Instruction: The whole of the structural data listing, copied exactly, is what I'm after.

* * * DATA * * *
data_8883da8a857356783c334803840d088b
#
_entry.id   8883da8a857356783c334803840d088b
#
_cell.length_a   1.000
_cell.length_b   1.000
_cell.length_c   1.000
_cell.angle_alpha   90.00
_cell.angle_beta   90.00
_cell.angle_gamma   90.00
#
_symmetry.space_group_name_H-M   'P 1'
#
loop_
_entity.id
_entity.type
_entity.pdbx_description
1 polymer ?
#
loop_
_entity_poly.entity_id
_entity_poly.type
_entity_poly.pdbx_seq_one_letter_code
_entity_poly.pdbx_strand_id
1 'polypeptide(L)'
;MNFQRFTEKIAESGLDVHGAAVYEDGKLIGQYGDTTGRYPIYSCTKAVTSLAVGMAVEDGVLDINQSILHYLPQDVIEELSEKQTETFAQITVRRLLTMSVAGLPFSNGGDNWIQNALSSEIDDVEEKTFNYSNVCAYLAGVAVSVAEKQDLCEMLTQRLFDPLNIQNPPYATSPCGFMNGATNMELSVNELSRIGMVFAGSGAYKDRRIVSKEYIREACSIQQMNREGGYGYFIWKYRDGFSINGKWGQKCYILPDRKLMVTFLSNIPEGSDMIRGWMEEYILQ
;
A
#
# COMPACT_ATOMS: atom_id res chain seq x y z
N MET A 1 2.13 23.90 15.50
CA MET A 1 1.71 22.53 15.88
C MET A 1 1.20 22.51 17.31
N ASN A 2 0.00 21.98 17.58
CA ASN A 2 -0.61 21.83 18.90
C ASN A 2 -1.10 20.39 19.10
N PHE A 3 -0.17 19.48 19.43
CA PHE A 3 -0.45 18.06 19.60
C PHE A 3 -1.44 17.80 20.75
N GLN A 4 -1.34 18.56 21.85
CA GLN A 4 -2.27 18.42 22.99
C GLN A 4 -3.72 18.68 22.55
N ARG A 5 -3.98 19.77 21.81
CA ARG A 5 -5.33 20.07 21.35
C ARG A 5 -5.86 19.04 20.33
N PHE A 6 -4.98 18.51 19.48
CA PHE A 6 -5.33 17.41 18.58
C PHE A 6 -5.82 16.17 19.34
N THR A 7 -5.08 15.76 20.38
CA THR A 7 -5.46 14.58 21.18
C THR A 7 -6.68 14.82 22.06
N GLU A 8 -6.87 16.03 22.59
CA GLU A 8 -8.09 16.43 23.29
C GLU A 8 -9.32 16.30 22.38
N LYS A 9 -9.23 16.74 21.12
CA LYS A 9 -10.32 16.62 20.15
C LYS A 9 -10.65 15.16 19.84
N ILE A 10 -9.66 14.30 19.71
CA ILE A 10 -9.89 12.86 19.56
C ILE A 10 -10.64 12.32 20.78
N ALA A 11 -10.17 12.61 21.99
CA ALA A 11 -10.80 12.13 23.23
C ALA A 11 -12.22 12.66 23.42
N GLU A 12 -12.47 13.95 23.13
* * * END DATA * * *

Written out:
data_8883da8a857356783c334803840d088b
#
_entry.id   8883da8a857356783c334803840d088b
#
_cell.length_a   1.000
_cell.length_b   1.000
_cell.length_c   1.000
_cell.angle_alpha   90.00
_cell.angle_beta   90.00
_cell.angle_gamma   90.00
#
_symmetry.space_group_name_H-M   'P 1'
#
loop_
_entity.id
_entity.type
_entity.pdbx_description
1 polymer ?
#
loop_
_entity_poly.entity_id
_entity_poly.type
_entity_poly.pdbx_seq_one_letter_code
_entity_poly.pdbx_strand_id
1 'polypeptide(L)'
;MNFQRFTEKIAESGLDVHGAAVYEDGKLIGQYGDTTGRYPIYSCTKAVTSLAVGMAVEDGVLDINQSILHYLPQDVIEELSEKQTETFAQITVRRLLTMSVAGLPFSNGGDNWIQNALSSEIDDVEEKTFNYSNVCAYLAGVAVSVAEKQDLCEMLTQRLFDPLNIQNPPYATSPCGFMNGATNMELSVNELSRIGMVFAGSGAYKDRRIVSKEYIREACSIQQMNREGGYGYFIWKYRDGFSINGKWGQKCYILPDRKLMVTFLSNIPEGSDMIRGWMEEYILQ
;
A
#
# COMPACT_ATOMS: atom_id res chain seq x y z
N MET A 1 2.13 23.90 15.50
CA MET A 1 1.71 22.53 15.88
C MET A 1 1.20 22.51 17.31
N ASN A 2 0.00 21.98 17.58
CA ASN A 2 -0.61 21.83 18.90
C ASN A 2 -1.10 20.39 19.10
N PHE A 3 -0.17 19.48 19.43
CA PHE A 3 -0.45 18.06 19.60
C PHE A 3 -1.44 17.80 20.75
N GLN A 4 -1.34 18.56 21.85
CA GLN A 4 -2.27 18.42 22.99
C GLN A 4 -3.72 18.68 22.55
N ARG A 5 -3.98 19.77 21.81
CA ARG A 5 -5.33 20.07 21.35
C ARG A 5 -5.86 19.04 20.33
N PHE A 6 -4.98 18.51 19.48
CA PHE A 6 -5.33 17.41 18.58
C PHE A 6 -5.82 16.17 19.34
N THR A 7 -5.08 15.76 20.38
CA THR A 7 -5.46 14.58 21.18
C THR A 7 -6.68 14.82 22.06
N GLU A 8 -6.87 16.03 22.59
CA GLU A 8 -8.09 16.43 23.29
C GLU A 8 -9.32 16.30 22.38
N LYS A 9 -9.23 16.74 21.12
CA LYS A 9 -10.32 16.62 20.15
C LYS A 9 -10.65 15.16 19.84
N ILE A 10 -9.66 14.30 19.71
CA ILE A 10 -9.89 12.86 19.56
C ILE A 10 -10.64 12.32 20.78
N ALA A 11 -10.17 12.61 21.99
CA ALA A 11 -10.80 12.13 23.23
C ALA A 11 -12.22 12.66 23.42
N GLU A 12 -12.47 13.95 23.13